The last test we did was running the same HEVC transcoding test, which completely maxes out the processor, and at the same time running Unigine heaven, which will run the graphics card at 100 percent as as well. The iMac Pro uses a single cooling solution for both chipsets, so this should put a lot more stress on cooling system.
This was the first time we heard the fan speeds get loud and reach what we think is the maximum speed, with the noise level being similar to that of the 2017 5K iMac but with a deeper tone.
After 30 seconds, the iMac Pro's Xeon hit 94C, reaching the maximum temp allowed by the chip much quicker than before. The Radeon Pro Vega 56 graphics card was running at 64C.
One minute into the test, the CPU was showing the same occasional dips to 3.63GHz as it did in previous tests, with the graphics reaching 67C.
Three minutes in, our CPU started to dip down to 3.36GHz which it never had before, and it no longer bounced back to the maximum turbo boost speed of 3.9GHZ. Instead, it maxed out at 3.63GHz. Our graphics card now reached 72C, which is quite cool for a GPU under full load. We ran the test for 12 more minutes and the results stayed essentially the same. The graphics alternated between 72C and 74C, and then stayed practically pinned at 94C with a frequency between 3.23GHz and 3.63GHz.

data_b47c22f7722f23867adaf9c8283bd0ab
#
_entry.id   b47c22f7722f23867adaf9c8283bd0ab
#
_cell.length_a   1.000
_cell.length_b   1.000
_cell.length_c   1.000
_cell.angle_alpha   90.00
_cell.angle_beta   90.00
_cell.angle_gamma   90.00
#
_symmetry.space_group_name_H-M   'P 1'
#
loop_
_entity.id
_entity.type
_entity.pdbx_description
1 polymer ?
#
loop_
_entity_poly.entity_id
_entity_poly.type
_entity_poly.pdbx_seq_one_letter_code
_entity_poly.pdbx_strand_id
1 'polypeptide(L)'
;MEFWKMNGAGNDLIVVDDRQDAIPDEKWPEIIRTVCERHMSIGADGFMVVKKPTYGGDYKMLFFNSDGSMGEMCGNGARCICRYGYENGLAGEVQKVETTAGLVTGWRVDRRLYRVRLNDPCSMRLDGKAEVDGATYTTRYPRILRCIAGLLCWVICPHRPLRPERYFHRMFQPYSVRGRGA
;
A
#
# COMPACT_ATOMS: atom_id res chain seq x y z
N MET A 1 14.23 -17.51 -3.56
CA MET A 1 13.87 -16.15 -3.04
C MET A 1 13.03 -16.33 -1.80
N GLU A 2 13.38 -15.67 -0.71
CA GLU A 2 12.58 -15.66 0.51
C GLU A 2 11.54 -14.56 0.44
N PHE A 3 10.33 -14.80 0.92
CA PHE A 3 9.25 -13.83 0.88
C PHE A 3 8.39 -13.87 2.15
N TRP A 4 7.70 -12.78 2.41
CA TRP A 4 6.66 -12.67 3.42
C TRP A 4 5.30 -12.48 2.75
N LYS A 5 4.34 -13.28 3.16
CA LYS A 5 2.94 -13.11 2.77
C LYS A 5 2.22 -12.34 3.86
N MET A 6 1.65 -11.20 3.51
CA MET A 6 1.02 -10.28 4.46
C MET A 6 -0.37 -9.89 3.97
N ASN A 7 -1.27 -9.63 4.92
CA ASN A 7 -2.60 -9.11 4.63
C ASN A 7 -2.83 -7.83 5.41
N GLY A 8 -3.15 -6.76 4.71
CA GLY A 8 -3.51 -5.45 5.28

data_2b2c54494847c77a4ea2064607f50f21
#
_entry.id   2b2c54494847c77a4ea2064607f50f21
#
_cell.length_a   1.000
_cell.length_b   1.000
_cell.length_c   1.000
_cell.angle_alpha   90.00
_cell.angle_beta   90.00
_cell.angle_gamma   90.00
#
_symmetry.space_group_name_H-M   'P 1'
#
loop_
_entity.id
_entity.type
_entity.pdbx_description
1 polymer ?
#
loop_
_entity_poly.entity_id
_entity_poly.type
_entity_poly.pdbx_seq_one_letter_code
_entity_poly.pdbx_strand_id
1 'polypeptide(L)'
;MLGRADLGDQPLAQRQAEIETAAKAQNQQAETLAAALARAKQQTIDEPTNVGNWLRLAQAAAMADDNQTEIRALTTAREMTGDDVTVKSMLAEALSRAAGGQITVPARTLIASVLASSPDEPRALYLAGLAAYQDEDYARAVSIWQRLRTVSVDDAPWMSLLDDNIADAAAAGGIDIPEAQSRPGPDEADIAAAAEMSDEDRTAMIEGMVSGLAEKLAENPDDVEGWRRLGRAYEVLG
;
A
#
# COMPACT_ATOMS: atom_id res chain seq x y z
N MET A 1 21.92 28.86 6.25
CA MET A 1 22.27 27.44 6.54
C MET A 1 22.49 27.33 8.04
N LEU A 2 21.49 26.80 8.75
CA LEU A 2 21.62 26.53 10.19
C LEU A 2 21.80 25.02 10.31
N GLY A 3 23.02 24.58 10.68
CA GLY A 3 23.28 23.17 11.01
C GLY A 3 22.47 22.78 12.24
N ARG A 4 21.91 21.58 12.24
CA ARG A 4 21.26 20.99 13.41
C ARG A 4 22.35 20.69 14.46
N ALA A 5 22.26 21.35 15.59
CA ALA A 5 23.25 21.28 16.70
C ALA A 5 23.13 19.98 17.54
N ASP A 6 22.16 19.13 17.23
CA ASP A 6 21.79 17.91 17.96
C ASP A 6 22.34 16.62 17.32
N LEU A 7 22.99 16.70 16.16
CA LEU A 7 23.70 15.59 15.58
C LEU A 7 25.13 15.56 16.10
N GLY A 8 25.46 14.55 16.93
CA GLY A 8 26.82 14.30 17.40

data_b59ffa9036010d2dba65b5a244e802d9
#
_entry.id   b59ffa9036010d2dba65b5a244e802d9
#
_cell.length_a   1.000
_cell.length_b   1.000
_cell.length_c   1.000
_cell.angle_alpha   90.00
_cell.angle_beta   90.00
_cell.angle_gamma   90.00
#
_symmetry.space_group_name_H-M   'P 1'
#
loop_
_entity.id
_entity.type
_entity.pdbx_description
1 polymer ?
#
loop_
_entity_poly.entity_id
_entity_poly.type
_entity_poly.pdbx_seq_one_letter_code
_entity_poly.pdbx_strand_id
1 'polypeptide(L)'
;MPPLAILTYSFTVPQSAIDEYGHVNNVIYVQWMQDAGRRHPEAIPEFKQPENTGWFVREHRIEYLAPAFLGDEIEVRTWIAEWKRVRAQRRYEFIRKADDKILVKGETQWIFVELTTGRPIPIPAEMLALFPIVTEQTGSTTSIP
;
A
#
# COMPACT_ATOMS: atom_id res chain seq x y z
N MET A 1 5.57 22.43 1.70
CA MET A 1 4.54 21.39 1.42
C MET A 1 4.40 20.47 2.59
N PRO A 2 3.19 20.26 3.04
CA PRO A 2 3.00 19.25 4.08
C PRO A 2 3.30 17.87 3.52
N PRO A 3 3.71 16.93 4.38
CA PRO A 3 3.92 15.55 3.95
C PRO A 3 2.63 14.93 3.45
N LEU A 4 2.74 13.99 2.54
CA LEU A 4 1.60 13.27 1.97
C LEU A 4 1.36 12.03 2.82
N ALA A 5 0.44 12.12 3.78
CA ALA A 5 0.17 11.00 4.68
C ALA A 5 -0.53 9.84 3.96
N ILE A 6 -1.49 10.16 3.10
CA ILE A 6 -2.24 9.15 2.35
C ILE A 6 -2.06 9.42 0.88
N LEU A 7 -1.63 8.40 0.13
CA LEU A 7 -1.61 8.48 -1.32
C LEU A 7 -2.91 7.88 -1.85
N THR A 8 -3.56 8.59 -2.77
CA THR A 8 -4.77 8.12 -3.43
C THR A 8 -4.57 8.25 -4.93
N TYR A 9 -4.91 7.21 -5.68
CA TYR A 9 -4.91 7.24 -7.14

Unfortunately there isn't a way for us to check the frequency of the Vega 56 under MacOS, but at the end of our 15-minute test, the last graphics score we received was 1667 with an average 66 frames per second. This is roughly 10 percent lower than the score of 1831 we received when running the benchmark by itself, where the CPU isn't also being maxed at the same time.
To ensure that this performance loss wasn't due to limited CPU power going to the graphics benchmark, we monitored the percentage of CPU performance Unigine Heaven was receiving. In both the isolated graphics test and simultaneous CPU and GPU benchmarks Unigine was receiving the same 5 percent to 7 percent of processing power, meaning that a 10 percent lower score is likely from the graphics chip throttling itself in order to keep the system from getting too hot.
It's important to note that this type of scenario, where both the CPU and graphics are both running at 100 percent for an extended period of time, is extremely rare. Even editing and render RED 8K RAW video — one of toughest tasks for any machine — won't do that.
Along with that, the base clock speed for this Xeon 8 Core is 3.2GHz, a speed that the iMac Pro stayed above even when throwing the unrealistic maximum workload possible at the machine. The regular iMac, on the other hand, will run slower than its base clock speed — even without maxing out the system.
With that said, it is a bit disappointing to see Apple prioritize noise over performance and thermals on a high-end pro machine. We look forward to gaining manual fan control, in order to boost the fans just a bit under normal work, to keep the iMac Pro running at its maximum turbo boost speed.